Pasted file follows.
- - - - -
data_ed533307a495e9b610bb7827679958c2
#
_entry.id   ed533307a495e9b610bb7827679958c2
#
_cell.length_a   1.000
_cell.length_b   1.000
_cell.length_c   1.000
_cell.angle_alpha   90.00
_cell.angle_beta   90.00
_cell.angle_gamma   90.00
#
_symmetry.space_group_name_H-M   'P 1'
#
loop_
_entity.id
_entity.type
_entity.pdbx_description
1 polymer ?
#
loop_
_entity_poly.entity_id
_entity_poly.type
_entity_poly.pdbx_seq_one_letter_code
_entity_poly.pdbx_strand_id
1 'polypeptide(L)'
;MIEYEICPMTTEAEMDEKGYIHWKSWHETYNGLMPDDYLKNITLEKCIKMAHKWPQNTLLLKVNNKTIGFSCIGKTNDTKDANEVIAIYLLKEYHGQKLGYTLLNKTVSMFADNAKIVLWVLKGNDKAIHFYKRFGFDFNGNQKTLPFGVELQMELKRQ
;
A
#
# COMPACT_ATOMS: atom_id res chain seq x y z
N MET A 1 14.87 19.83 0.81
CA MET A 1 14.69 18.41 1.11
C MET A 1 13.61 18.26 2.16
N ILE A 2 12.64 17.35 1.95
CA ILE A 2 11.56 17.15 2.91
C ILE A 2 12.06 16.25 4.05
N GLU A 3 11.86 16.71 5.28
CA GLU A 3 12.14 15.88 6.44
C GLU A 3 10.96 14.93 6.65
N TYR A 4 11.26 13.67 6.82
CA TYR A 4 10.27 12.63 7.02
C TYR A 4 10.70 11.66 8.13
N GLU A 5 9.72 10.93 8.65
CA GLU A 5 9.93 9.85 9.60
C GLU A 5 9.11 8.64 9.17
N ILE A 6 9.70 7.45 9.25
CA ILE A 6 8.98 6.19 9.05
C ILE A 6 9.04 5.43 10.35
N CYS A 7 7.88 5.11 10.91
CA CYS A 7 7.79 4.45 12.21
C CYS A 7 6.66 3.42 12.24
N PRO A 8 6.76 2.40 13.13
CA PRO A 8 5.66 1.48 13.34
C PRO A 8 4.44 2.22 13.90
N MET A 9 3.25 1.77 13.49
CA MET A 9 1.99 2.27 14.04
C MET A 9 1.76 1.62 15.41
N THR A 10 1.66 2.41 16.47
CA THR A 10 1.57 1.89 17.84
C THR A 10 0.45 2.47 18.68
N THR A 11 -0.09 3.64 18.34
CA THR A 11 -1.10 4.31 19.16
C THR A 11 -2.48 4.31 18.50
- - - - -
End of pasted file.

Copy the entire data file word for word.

data_ed533307a495e9b610bb7827679958c2
#
_entry.id   ed533307a495e9b610bb7827679958c2
#
_cell.length_a   1.000
_cell.length_b   1.000
_cell.length_c   1.000
_cell.angle_alpha   90.00
_cell.angle_beta   90.00
_cell.angle_gamma   90.00
#
_symmetry.space_group_name_H-M   'P 1'
#
loop_
_entity.id
_entity.type
_entity.pdbx_description
1 polymer ?
#
loop_
_entity_poly.entity_id
_entity_poly.type
_entity_poly.pdbx_seq_one_letter_code
_entity_poly.pdbx_strand_id
1 'polypeptide(L)'
;MIEYEICPMTTEAEMDEKGYIHWKSWHETYNGLMPDDYLKNITLEKCIKMAHKWPQNTLLLKVNNKTIGFSCIGKTNDTKDANEVIAIYLLKEYHGQKLGYTLLNKTVSMFADNAKIVLWVLKGNDKAIHFYKRFGFDFNGNQKTLPFGVELQMELKRQ
;
A
#
# COMPACT_ATOMS: atom_id res chain seq x y z
N MET A 1 14.87 19.83 0.81
CA MET A 1 14.69 18.41 1.11
C MET A 1 13.61 18.26 2.16
N ILE A 2 12.64 17.35 1.95
CA ILE A 2 11.56 17.15 2.91
C ILE A 2 12.06 16.25 4.05
N GLU A 3 11.86 16.71 5.28
CA GLU A 3 12.14 15.88 6.44
C GLU A 3 10.96 14.93 6.65
N TYR A 4 11.26 13.67 6.82
CA TYR A 4 10.27 12.63 7.02
C TYR A 4 10.70 11.66 8.13
N GLU A 5 9.72 10.93 8.65
CA GLU A 5 9.93 9.85 9.60
C GLU A 5 9.11 8.64 9.17
N ILE A 6 9.70 7.45 9.25
CA ILE A 6 8.98 6.19 9.05
C ILE A 6 9.04 5.43 10.35
N CYS A 7 7.88 5.11 10.91
CA CYS A 7 7.79 4.45 12.21
C CYS A 7 6.66 3.42 12.24
N PRO A 8 6.76 2.40 13.13
CA PRO A 8 5.66 1.48 13.34
C PRO A 8 4.44 2.22 13.90
N MET A 9 3.25 1.77 13.49
CA MET A 9 1.99 2.27 14.04
C MET A 9 1.76 1.62 15.41
N THR A 10 1.66 2.41 16.47
CA THR A 10 1.57 1.89 17.84
C THR A 10 0.45 2.47 18.68
N THR A 11 -0.09 3.64 18.34
CA THR A 11 -1.10 4.31 19.16
C THR A 11 -2.48 4.31 18.50